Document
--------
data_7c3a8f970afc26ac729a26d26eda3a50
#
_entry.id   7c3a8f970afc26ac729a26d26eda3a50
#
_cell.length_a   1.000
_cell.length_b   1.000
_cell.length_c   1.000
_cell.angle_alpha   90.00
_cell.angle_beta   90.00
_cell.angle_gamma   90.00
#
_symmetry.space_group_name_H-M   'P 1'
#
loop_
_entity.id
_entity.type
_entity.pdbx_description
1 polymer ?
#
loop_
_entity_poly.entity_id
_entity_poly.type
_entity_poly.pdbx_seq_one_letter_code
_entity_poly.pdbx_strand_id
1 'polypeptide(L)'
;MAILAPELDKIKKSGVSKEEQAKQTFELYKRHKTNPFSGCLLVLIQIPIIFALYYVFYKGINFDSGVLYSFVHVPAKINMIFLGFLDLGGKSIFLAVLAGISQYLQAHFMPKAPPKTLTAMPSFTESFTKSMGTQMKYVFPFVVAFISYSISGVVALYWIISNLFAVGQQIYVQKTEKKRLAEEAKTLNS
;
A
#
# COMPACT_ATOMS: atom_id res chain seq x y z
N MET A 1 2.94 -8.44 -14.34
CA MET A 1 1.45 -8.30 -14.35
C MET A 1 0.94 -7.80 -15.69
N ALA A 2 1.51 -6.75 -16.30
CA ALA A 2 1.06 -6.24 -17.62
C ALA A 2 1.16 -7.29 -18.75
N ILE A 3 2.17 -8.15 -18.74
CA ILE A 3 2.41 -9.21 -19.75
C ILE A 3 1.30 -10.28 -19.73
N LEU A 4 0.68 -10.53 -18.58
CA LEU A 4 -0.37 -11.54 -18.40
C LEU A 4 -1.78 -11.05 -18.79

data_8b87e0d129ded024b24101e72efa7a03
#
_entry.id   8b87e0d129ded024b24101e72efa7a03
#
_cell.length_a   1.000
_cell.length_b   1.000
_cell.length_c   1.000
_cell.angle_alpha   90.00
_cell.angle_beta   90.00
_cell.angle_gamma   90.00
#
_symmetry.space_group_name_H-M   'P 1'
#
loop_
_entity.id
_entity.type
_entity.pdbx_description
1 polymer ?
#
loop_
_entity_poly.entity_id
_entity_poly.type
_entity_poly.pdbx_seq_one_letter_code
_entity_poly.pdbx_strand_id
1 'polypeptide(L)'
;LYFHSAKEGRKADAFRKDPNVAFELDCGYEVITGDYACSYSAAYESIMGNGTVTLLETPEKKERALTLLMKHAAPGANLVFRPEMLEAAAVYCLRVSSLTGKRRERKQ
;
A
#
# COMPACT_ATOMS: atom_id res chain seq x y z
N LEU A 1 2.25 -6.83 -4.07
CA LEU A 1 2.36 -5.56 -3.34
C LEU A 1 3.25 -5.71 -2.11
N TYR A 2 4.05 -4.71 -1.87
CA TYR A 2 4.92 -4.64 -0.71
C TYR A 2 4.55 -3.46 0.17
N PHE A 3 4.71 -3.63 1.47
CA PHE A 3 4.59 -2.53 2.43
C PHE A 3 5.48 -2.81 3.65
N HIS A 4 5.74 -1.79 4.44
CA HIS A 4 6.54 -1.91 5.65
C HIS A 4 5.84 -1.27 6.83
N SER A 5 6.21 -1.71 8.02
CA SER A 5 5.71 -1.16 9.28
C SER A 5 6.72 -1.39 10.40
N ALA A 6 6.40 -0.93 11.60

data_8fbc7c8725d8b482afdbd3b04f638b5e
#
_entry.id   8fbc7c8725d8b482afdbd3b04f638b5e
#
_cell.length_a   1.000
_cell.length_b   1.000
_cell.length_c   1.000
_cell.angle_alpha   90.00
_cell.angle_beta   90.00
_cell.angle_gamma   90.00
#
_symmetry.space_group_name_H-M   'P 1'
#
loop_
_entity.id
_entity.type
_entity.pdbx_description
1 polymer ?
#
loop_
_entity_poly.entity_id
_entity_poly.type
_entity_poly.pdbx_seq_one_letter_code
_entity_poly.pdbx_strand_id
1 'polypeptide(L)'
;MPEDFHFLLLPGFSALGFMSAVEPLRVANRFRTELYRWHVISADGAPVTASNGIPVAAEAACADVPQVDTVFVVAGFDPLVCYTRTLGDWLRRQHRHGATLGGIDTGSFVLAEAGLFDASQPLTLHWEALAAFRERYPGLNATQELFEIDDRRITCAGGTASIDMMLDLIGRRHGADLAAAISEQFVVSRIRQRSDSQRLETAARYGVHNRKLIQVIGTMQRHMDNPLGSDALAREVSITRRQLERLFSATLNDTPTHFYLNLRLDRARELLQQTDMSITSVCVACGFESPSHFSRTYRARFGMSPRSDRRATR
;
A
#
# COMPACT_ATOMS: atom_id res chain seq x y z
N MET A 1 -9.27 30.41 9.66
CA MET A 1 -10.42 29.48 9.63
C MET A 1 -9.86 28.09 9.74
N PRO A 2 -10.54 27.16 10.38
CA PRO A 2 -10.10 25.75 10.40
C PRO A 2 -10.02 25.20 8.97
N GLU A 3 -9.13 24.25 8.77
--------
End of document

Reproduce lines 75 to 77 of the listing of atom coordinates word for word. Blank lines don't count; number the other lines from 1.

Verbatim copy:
C LEU A 1 3.25 -5.71 -2.11
N TYR A 2 4.05 -4.71 -1.87
CA TYR A 2 4.92 -4.64 -0.71